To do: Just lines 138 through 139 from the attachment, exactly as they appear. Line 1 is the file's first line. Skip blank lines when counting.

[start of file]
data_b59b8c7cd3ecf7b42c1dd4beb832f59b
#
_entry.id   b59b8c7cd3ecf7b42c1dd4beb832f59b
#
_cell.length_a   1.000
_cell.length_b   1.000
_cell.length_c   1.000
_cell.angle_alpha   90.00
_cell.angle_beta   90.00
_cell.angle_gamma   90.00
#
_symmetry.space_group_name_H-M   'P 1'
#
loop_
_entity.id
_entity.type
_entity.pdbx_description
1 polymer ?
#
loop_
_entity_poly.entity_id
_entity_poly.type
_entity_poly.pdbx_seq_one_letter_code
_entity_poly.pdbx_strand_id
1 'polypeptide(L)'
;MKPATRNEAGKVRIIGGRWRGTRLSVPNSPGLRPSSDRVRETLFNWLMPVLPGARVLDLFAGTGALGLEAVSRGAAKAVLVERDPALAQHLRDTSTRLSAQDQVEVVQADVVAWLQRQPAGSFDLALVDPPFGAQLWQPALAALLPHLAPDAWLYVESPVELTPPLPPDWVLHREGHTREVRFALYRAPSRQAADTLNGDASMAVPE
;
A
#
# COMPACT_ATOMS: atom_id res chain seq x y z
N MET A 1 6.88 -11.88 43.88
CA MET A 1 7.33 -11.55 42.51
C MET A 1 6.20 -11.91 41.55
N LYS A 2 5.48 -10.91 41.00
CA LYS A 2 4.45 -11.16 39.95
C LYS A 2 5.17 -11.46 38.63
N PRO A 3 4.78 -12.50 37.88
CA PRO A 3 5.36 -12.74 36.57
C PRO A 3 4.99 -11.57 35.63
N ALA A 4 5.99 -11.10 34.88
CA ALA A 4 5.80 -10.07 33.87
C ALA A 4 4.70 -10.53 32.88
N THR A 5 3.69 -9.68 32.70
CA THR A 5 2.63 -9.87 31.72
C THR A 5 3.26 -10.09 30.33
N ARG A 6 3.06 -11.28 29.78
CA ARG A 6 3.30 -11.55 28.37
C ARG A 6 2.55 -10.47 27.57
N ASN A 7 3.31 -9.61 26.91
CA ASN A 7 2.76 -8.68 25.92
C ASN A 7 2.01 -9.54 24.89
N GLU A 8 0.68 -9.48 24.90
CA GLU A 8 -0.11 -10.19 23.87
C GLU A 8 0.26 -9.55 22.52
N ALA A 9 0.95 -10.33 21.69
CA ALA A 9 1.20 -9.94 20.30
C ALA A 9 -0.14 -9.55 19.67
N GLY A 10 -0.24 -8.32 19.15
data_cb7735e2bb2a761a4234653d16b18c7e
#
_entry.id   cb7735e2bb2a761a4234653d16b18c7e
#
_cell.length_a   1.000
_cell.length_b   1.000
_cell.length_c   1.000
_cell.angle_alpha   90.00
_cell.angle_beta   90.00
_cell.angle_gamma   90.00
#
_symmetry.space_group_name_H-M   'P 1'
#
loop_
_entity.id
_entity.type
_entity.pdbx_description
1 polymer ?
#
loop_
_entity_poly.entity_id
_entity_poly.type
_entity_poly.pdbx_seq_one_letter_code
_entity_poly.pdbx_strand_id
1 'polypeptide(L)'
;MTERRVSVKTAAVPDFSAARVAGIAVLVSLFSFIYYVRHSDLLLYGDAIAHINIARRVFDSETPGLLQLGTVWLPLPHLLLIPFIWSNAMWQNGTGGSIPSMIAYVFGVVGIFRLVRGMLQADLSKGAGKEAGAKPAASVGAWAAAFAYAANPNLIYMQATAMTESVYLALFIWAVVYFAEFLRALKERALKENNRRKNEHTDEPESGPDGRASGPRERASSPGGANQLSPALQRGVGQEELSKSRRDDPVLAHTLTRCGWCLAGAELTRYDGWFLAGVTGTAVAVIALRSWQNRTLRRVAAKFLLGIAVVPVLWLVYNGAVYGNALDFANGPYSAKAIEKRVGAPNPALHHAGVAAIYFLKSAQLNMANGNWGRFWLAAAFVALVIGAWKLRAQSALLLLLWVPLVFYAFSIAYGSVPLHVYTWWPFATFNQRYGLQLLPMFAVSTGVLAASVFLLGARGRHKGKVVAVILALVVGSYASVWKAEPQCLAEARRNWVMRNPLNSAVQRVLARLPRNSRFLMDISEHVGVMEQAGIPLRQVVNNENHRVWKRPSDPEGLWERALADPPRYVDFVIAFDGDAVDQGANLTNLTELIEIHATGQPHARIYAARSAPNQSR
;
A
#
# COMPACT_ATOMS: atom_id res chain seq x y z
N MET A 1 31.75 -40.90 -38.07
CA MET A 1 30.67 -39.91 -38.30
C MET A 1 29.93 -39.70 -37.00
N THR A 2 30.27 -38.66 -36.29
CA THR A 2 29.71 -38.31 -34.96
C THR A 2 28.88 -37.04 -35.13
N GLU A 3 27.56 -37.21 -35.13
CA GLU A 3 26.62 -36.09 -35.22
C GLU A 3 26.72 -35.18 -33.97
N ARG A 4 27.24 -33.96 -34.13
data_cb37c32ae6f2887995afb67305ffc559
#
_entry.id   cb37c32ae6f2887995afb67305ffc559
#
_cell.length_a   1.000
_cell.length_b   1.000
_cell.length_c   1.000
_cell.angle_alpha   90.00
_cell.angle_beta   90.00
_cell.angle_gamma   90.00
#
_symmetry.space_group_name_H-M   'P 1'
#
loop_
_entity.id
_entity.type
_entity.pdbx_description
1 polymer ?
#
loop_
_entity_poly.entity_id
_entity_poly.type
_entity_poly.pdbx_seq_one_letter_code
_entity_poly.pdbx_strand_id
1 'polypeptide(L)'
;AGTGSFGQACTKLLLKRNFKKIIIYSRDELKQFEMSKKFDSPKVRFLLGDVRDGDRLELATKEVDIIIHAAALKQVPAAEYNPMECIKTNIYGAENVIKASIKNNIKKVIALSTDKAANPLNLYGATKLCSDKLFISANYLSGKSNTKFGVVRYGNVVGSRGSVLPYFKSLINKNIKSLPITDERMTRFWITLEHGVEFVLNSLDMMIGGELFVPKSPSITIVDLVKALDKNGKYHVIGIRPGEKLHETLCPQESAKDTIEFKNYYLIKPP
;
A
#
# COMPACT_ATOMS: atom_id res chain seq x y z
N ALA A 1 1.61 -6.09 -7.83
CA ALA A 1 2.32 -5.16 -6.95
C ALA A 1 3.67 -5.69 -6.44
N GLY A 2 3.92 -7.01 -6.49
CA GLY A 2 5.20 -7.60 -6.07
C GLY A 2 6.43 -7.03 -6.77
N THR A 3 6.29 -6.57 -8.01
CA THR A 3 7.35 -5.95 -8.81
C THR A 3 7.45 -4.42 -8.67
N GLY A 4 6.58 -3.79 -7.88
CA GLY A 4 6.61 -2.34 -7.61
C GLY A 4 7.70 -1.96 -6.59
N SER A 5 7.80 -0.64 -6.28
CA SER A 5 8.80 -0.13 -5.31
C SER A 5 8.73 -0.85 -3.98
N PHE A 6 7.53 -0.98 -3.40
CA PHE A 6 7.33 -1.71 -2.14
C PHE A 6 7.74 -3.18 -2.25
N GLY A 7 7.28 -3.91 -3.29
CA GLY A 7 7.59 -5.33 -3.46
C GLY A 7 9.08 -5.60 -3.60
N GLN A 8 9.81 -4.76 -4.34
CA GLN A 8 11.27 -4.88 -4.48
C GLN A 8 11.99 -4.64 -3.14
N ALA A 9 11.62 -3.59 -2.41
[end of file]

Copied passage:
N GLY A 4 6.58 -3.79 -7.88
CA GLY A 4 6.61 -2.34 -7.61